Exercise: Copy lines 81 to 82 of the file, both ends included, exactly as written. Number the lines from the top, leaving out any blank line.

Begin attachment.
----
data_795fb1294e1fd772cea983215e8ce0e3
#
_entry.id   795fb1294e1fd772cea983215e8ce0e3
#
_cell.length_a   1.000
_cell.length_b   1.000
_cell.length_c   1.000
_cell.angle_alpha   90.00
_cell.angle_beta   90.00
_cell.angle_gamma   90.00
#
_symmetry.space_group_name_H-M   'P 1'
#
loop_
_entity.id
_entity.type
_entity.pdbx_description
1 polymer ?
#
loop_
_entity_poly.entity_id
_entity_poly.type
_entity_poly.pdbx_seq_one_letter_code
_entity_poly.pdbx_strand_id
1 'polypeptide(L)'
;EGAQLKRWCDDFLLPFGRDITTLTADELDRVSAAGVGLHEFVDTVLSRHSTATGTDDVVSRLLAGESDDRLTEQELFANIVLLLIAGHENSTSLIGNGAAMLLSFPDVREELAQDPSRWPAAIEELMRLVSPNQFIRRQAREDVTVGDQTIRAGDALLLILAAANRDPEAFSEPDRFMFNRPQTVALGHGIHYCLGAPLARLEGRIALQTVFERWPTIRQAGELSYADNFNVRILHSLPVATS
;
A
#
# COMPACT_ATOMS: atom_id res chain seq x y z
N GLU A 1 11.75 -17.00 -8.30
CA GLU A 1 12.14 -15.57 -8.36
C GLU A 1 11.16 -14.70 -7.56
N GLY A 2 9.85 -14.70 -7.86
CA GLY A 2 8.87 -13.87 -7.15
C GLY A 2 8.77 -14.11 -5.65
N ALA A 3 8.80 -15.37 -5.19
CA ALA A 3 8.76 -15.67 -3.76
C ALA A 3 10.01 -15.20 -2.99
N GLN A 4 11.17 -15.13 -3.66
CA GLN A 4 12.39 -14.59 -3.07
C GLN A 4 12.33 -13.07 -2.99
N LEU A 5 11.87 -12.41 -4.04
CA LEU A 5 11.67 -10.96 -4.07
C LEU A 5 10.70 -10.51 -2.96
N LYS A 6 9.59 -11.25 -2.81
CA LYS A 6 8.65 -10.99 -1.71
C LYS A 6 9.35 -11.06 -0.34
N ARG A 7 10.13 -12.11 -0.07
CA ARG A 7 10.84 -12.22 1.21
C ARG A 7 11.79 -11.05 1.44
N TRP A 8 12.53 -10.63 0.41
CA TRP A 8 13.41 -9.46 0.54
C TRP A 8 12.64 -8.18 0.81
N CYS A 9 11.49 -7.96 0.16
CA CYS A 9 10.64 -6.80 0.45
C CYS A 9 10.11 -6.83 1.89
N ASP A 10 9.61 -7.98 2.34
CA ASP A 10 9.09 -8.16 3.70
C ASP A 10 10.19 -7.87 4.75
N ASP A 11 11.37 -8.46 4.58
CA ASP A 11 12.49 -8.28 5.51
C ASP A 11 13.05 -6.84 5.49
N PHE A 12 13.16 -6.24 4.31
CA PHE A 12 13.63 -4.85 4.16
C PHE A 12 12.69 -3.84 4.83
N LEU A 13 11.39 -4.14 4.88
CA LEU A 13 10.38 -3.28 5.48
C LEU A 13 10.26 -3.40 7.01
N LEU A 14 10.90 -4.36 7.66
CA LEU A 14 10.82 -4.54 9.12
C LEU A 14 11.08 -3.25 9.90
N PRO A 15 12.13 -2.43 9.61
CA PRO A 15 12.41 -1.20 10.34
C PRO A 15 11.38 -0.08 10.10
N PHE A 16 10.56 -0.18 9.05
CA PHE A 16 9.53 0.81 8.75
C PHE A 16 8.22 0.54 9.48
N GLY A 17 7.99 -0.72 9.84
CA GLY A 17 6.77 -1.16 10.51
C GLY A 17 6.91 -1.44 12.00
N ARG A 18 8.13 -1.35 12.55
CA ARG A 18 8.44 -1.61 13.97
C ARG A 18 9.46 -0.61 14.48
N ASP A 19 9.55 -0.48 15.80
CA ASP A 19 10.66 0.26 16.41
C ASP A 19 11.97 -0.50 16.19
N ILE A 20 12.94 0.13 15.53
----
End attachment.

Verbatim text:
C GLY A 17 6.91 -1.44 12.00
N ARG A 18 8.13 -1.35 12.55